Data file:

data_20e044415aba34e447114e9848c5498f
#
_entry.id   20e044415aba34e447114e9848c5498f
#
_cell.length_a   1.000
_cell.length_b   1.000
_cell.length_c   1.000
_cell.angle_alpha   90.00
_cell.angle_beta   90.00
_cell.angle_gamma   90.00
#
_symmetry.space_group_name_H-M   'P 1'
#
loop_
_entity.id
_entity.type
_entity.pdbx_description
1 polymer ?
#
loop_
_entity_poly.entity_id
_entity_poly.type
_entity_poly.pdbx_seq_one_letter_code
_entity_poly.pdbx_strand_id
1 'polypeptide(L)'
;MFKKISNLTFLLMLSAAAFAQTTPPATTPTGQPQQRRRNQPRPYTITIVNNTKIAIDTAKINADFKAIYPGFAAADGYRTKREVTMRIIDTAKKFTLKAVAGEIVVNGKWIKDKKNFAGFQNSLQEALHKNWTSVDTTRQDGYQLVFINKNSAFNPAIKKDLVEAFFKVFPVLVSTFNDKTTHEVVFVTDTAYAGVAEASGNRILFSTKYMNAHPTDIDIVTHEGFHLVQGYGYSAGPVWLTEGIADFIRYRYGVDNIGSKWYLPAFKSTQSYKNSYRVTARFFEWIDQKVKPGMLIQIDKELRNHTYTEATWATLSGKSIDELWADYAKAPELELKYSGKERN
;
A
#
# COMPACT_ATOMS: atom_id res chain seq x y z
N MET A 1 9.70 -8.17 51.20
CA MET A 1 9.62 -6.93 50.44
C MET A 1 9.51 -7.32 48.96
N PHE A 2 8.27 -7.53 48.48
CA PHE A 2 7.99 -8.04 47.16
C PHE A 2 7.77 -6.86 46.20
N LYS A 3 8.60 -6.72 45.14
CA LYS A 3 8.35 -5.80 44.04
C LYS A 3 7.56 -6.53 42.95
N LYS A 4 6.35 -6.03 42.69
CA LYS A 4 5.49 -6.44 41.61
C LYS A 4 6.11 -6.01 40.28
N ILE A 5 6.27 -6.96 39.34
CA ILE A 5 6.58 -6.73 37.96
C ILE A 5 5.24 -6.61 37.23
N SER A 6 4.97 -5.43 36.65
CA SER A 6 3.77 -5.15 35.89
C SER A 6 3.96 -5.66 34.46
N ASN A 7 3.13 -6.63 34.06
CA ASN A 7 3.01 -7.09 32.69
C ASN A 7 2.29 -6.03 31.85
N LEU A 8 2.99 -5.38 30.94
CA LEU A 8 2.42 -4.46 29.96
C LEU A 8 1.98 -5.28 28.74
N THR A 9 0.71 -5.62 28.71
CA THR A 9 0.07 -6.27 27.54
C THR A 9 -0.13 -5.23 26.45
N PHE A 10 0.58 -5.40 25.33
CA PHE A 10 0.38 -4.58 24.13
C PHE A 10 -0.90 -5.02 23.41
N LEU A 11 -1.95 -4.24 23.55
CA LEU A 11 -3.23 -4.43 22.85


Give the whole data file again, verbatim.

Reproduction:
data_20e044415aba34e447114e9848c5498f
#
_entry.id   20e044415aba34e447114e9848c5498f
#
_cell.length_a   1.000
_cell.length_b   1.000
_cell.length_c   1.000
_cell.angle_alpha   90.00
_cell.angle_beta   90.00
_cell.angle_gamma   90.00
#
_symmetry.space_group_name_H-M   'P 1'
#
loop_
_entity.id
_entity.type
_entity.pdbx_description
1 polymer ?
#
loop_
_entity_poly.entity_id
_entity_poly.type
_entity_poly.pdbx_seq_one_letter_code
_entity_poly.pdbx_strand_id
1 'polypeptide(L)'
;MFKKISNLTFLLMLSAAAFAQTTPPATTPTGQPQQRRRNQPRPYTITIVNNTKIAIDTAKINADFKAIYPGFAAADGYRTKREVTMRIIDTAKKFTLKAVAGEIVVNGKWIKDKKNFAGFQNSLQEALHKNWTSVDTTRQDGYQLVFINKNSAFNPAIKKDLVEAFFKVFPVLVSTFNDKTTHEVVFVTDTAYAGVAEASGNRILFSTKYMNAHPTDIDIVTHEGFHLVQGYGYSAGPVWLTEGIADFIRYRYGVDNIGSKWYLPAFKSTQSYKNSYRVTARFFEWIDQKVKPGMLIQIDKELRNHTYTEATWATLSGKSIDELWADYAKAPELELKYSGKERN
;
A
#
# COMPACT_ATOMS: atom_id res chain seq x y z
N MET A 1 9.70 -8.17 51.20
CA MET A 1 9.62 -6.93 50.44
C MET A 1 9.51 -7.32 48.96
N PHE A 2 8.27 -7.53 48.48
CA PHE A 2 7.99 -8.04 47.16
C PHE A 2 7.77 -6.86 46.20
N LYS A 3 8.60 -6.72 45.14
CA LYS A 3 8.35 -5.80 44.04
C LYS A 3 7.56 -6.53 42.95
N LYS A 4 6.35 -6.03 42.69
CA LYS A 4 5.49 -6.44 41.61
C LYS A 4 6.11 -6.01 40.28
N ILE A 5 6.27 -6.96 39.34
CA ILE A 5 6.58 -6.73 37.96
C ILE A 5 5.24 -6.61 37.23
N SER A 6 4.97 -5.43 36.65
CA SER A 6 3.77 -5.15 35.89
C SER A 6 3.96 -5.66 34.46
N ASN A 7 3.13 -6.63 34.06
CA ASN A 7 3.01 -7.09 32.69
C ASN A 7 2.29 -6.03 31.85
N LEU A 8 2.99 -5.38 30.94
CA LEU A 8 2.42 -4.46 29.96
C LEU A 8 1.98 -5.28 28.74
N THR A 9 0.71 -5.62 28.71
CA THR A 9 0.07 -6.27 27.54
C THR A 9 -0.13 -5.23 26.45
N PHE A 10 0.58 -5.40 25.33
CA PHE A 10 0.38 -4.58 24.13
C PHE A 10 -0.90 -5.02 23.41
N LEU A 11 -1.95 -4.24 23.55
CA LEU A 11 -3.23 -4.43 22.85